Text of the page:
Bugging out on Game of Thrones: The tale of dragons and beetles


What do Game of Thrones, dragons and beetles have in common? An entomology professor from the Midwest.

Everyone knows that Game of Thrones is a worldwide phenomenon with humans. But it has also struck chords in the insect world, too.

Meet Brett Radcliffe, a professor of entomology at the University of Nebraska-Lincoln. Professor Radcliffe loves beetles, and he also loves Game of Thrones. He’s such a massive fan of the HBO series that he decided to honor it.

Game of Thrones dragons become beetle names

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You see, Radcliffe recently discovered three new species of beetles. So, he decided to name these new species after Daenerys’ dragons (or wyverns?): drogoni after Dogon, rhaegali after Rhaegal, and viserioni after the now frozen Viserion.

Radcliffe sees this recent naming as a way to bust the perception that science guys take things too seriously. Although, Thronies have been known to take their fandom very seriously.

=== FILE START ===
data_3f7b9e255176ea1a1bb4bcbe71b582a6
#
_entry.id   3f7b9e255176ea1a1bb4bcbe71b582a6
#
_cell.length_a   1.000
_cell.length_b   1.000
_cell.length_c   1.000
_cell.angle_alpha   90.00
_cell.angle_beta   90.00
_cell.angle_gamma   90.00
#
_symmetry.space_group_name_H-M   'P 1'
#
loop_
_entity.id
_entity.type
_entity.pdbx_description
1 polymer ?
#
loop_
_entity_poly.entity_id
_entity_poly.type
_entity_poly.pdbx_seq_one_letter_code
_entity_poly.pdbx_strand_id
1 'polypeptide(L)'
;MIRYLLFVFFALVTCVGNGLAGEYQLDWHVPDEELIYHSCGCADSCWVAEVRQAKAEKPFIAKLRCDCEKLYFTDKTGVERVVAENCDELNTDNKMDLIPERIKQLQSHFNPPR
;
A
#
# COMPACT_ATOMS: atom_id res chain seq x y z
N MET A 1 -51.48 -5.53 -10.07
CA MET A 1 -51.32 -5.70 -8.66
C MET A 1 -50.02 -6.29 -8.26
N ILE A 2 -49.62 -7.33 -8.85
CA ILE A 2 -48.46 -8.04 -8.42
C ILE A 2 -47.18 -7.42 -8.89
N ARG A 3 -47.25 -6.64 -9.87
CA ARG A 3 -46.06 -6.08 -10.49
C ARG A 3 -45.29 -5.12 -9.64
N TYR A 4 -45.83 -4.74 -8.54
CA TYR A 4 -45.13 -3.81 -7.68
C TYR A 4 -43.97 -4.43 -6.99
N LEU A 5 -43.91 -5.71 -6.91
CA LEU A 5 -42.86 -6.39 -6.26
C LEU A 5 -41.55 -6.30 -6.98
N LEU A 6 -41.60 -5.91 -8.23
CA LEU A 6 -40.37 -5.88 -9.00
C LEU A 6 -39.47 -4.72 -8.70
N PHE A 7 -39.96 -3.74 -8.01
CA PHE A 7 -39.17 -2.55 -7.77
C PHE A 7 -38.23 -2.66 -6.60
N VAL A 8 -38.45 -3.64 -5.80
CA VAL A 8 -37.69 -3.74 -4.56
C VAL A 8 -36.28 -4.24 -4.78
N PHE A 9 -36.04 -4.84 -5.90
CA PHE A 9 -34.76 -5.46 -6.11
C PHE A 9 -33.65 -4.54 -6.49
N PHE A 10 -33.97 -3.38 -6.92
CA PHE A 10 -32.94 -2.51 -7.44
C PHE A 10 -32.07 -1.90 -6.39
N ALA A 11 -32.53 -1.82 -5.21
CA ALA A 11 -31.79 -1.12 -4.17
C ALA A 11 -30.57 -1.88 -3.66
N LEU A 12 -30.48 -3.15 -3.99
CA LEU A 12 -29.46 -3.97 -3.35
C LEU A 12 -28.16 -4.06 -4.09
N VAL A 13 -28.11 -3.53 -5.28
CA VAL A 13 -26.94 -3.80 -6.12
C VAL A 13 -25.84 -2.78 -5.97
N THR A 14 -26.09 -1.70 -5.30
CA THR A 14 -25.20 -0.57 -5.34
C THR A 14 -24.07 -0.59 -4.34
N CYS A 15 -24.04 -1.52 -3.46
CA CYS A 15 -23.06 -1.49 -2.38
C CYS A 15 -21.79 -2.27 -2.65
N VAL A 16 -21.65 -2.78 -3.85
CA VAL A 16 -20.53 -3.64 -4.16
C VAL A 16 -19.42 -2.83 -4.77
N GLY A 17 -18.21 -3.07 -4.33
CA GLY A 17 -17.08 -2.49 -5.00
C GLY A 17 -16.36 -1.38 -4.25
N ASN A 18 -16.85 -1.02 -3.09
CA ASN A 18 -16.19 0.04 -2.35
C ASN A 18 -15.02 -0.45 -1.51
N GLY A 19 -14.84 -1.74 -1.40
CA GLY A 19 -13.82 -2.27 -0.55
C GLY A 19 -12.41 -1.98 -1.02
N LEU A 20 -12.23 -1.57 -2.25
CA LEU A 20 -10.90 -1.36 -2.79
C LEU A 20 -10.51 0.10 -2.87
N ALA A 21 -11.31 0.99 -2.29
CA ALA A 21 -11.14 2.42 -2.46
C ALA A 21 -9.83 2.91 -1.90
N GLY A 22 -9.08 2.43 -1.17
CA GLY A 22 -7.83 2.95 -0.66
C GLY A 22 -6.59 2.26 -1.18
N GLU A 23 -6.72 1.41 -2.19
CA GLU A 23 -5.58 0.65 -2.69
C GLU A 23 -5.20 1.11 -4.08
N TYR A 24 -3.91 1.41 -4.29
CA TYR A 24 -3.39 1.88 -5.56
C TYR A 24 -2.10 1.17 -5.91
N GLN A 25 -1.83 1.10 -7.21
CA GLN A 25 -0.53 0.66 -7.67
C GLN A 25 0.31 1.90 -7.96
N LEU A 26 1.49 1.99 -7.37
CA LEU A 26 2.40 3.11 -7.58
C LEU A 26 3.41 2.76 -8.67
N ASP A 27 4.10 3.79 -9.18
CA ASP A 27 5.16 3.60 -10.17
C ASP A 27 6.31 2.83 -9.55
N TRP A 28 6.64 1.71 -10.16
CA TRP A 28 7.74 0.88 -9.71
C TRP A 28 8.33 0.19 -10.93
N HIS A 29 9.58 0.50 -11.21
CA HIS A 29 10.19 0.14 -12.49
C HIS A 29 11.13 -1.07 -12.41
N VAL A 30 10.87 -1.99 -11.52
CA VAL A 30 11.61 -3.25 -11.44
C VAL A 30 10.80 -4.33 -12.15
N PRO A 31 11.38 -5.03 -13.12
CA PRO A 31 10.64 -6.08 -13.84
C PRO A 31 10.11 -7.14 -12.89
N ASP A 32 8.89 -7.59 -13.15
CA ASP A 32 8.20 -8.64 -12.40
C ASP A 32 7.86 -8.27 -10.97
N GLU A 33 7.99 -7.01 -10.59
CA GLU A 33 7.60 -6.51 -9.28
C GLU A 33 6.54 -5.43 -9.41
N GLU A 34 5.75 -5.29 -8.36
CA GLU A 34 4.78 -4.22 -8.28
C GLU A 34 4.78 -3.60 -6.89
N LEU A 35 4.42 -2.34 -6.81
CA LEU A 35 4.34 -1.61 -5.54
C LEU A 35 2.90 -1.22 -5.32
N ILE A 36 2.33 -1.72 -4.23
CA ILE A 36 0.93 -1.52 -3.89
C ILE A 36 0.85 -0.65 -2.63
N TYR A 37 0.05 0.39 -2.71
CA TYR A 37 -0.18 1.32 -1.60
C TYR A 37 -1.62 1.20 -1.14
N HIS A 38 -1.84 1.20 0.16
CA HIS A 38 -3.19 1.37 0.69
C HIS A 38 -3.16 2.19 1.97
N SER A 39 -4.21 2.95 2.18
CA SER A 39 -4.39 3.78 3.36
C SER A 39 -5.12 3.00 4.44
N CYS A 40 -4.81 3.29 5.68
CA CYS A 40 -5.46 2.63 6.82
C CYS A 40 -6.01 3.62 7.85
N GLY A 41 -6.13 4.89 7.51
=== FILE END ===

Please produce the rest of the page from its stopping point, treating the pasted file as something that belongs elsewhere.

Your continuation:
Radcliffe has been discovering beetles for nearly 50 years. Sure, his Game of Thrones fandom had a lot to do with naming his beetles after dragons, but he also hopes it will spark some interest in biodiversity. He said,

"“When you create names like these, you do it to gain a little bit of notoriety and bring public attention to it. We’re still discovering life on Earth."

He also mentioned that one out of every four living things on Earth is a beetle. That means that we haven’t discovered them all and we are not even close.

That’s a lot of beetles. I’m still waiting for the discovery of dragons though. Maybe Radcliffe will help with that too. And perhaps he can name them after famous beetles!

One can dream.

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Source: Watchers on the Wall